SPRING FEVER: FROM FEMME TO ’50S
Byline: Karen Parr
NEW YORK — A mix of feminine and masculine influences, with retro Fifties style thrown in, will dominate next spring’s offerings, based on a sampling of junior and streetwear designers.
Femininity is in the details, with embroidery on skirt hems and tops. In fabrics, gone are the billowy flower prints that usually pop up as perennially as new grass. They have now been reinterpreted into vine prints with spare blooms.
Masculine touches are evident in styles such as cargo pants and skirts with cargo pockets.
As the Fifties are reinterpreted, the market is sprinkled with clam-diggers, capri pants, shrunken polos, crop tops, halters and the occasional plaid.
At Tart in San Francisco, creative director Robert Quayle hails romantic looks as the number one trend.
He says his group is influenced by “A Midsummer Night’s Dream,” with vine prints, embroidery and power mesh with overlays of georgette and chiffon.
Capri pants in stretch twill, stretch denim and seersucker and shrunken polos are also in Tart’s line.
“It’s very Hamptons 40 years ago,” Quayle said. “It’s fresh, and it exudes spring.”
Quayle also believes in the military influence, with cargo pocket pants and lace-trimmed camoflage fabrications.
At Dollhouse here, designer Nicole Murray has created ankle-length pants and knee-length shorts in stretch cotton sateen and the “Maxine,” men’s-inspired pants in stretch nylon, as well as knee-length Dollhouse jeans with a fake cuff.
“Then we did a little ode to the trailer-park kids,” Murray said, indicating a plaid group of halters and button-front shirts shaped through the waist.
Capris and short pants are inspired by “Grease,” and the styles take the names of some of the show’s characters.
At 26 Redsugar in Irvine, Calif., designer Dana Dartez also believes opposites attract.
“If I do a girly top, I’ll do a boyish bottom,” she said. She offsets her slim-fit boys’ style T-shirt with a cotton skirt trimmed with embroidered flowers. “It’s a combined look that makes it all cool,” she said.
Dartez is also doing unexpected color combinations, such as khaki and lavender, olive and turquoise, and red with baby blue.
At Z. Cavaricci, in Los Angeles, designer Christopher Webb is promoting synthetic blends for spring.
One, a cotton and nylon blend called “electra twill,” is a follow-up to a shiny dark denim the firm did well with this fall. For spring, the shiny fabric comes in colors such as camel, nude and beige and in bodies such as parachute pants and skirt, slim-leg pants and a flair.
In addition, Z. Cavaricci has shirts with a photo print of Buddha on top of an allover print that is like a temporary tattoo in henna.
Leisure suits are rearing their Seventies heads at Z. Cavaricci, in velour with athletic piping and tape.
At Tramp here, designer Ruks Aylam said she is working on a cleaner look this spring, with slinky fabrics. The lingerie influence will continue with bra-strap-trimmed camisoles, and lace and embroidery trims overall.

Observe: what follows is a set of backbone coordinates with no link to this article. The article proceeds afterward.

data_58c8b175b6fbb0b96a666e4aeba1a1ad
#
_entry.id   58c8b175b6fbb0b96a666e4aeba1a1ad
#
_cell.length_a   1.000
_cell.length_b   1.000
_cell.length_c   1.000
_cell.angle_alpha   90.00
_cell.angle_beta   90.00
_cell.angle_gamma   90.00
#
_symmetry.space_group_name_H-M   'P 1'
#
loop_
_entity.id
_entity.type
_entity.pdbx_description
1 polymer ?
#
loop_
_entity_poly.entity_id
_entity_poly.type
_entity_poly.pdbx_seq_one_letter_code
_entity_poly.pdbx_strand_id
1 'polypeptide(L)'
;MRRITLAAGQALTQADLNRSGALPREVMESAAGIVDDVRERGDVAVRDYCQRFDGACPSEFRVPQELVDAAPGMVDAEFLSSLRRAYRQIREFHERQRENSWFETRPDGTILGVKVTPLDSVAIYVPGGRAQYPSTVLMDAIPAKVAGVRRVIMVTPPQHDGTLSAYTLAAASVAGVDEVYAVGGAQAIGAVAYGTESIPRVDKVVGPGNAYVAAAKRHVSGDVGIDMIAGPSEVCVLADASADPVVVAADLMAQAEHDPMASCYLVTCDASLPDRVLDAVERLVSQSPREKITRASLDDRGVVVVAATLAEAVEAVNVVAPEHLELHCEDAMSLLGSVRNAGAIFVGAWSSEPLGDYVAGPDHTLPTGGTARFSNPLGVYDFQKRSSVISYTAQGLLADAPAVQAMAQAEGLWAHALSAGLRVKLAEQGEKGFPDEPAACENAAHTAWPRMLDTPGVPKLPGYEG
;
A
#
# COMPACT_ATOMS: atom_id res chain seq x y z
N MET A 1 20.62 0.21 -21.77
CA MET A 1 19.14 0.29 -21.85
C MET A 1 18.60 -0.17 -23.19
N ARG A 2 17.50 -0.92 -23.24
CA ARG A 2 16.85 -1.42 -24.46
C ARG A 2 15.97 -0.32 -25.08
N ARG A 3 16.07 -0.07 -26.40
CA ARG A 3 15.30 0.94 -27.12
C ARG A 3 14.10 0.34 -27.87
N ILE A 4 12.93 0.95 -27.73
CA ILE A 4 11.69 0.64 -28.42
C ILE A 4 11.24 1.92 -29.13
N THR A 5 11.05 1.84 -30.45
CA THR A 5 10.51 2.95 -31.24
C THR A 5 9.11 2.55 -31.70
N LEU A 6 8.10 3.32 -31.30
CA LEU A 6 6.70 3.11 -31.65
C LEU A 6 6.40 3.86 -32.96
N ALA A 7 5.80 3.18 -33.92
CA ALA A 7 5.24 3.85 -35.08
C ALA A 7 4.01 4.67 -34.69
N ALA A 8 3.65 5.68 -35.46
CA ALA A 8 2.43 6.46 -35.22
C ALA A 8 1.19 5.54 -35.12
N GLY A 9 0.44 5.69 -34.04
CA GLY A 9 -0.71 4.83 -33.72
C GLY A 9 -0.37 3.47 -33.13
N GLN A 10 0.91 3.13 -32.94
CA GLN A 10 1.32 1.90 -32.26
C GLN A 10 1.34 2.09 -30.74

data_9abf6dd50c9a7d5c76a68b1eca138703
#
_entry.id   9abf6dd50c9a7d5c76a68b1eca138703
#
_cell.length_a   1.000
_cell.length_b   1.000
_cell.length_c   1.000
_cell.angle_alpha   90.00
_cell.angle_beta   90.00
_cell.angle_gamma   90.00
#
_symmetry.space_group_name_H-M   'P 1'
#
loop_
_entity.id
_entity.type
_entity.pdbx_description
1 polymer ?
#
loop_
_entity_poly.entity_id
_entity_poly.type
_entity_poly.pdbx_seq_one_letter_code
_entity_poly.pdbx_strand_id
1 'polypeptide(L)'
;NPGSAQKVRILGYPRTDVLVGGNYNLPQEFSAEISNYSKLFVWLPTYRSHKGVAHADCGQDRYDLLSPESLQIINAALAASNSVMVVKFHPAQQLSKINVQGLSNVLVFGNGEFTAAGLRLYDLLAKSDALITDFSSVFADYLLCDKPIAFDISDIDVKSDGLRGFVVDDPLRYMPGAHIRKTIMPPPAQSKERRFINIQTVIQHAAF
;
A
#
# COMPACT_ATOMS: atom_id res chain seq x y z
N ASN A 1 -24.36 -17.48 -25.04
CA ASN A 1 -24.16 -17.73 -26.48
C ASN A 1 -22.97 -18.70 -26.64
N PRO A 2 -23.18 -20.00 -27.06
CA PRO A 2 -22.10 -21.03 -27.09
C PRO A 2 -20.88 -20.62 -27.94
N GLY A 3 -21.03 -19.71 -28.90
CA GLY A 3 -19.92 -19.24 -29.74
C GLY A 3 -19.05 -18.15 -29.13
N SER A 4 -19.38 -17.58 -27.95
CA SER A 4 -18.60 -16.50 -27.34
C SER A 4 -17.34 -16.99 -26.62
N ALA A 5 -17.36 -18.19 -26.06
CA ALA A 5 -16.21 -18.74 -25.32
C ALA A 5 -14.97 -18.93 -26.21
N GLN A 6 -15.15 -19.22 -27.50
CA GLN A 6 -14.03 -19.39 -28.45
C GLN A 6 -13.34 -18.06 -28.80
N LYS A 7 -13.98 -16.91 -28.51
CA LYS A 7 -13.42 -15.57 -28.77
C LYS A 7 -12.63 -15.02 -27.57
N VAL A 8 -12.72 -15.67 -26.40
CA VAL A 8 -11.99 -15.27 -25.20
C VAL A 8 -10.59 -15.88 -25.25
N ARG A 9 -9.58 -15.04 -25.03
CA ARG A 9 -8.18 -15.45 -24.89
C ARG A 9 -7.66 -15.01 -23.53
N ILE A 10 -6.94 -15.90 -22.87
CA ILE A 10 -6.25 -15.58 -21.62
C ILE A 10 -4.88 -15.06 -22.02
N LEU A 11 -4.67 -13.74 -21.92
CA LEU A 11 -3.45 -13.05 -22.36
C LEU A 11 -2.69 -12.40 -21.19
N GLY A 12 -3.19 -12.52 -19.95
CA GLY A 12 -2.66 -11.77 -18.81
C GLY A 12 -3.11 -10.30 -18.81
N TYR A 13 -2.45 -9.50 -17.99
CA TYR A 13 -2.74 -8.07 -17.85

Printed vines on skirts, dresses and tops are evidence of the Asian influence watered down, she said, adding, “The patterns are scattered. It almost creates a scenic effect.”
At De-Laru, a junior eveningwear firm here, designer Sheila Yen said the romantic trend includes tiers of fabric in dresses, and soft colors and embroidery.
“Then there is the hard edge, modern look, with asymmetrical cuts carrying forward,” she said. “Although we may be tired of it, for middle America it still looks new. These two camps are on opposite ends of the spectrum, which reiterates that today in fashion, anything goes.”
Spaced-out florals are strong at De-Laru, as are ombre chiffons and iridescent organzas.
“Our whole season is about the pant length and the silhouette,” said Holly Sharp, designer for Girlstar, a division of Gotcha in Irvine.
There are short-shorts with side slits or scalloped legs; board shorts and cargo shorts with three-inch inseams, and shorts that are an inch above the knee.
Then there are the clam-diggers, which Sharp said have gotten the best response from buyers.
“We love them,” she said. “We’ve been wearing them at the beach, and they look so cool with floppy beach shoes and a snug T-shirt.”
Girlstar also has the “flood,” a slim silhouette with a low flare at the calf.
Side slits are everywhere in the Girlstar line, on shirts, pants, skirts and dresses.
At Bionic Threads, the nights of Studio 54 have not yet seen the dawn, according to Karen Levitt, who represents the line at the Blue Room showroom here.
The line, designed by Helen Cho and Annie Lewis, includes hard elements mixed with soft, such as sateen pieces with metal stud accents and a group of layered sheers.
“Even the idea of their angora sweater and their Asian skirt has that Studio 54 vibe to it,” Levitt said.
The sateen group includes a skirt silhouette and clam-diggers. The layered sheer group includes a dress, skirt and top in combinations of black over hot pink, black over white and purple over bright baby blue.
The San Francisco firm Esprit, said design director Marcus Brown, is going for a subtle ethnic feel for spring. There is a Moroccan-inspired tile print on diaphanous fabrics and another print in a small-scale paisley.
Brown also thinks the idea of a design placed in one spot on a fabric is a fresh way of doing prints as opposed to the allover approach.
“We are trying to do more ornamental, special garments — almost like handcrafted clothing,” he said. “I think people are after something that’s a little bit more unique.” Brown feels that, ultimately, there is no one particular direction for fashion this spring. “Options,” he said, “are extremely important.”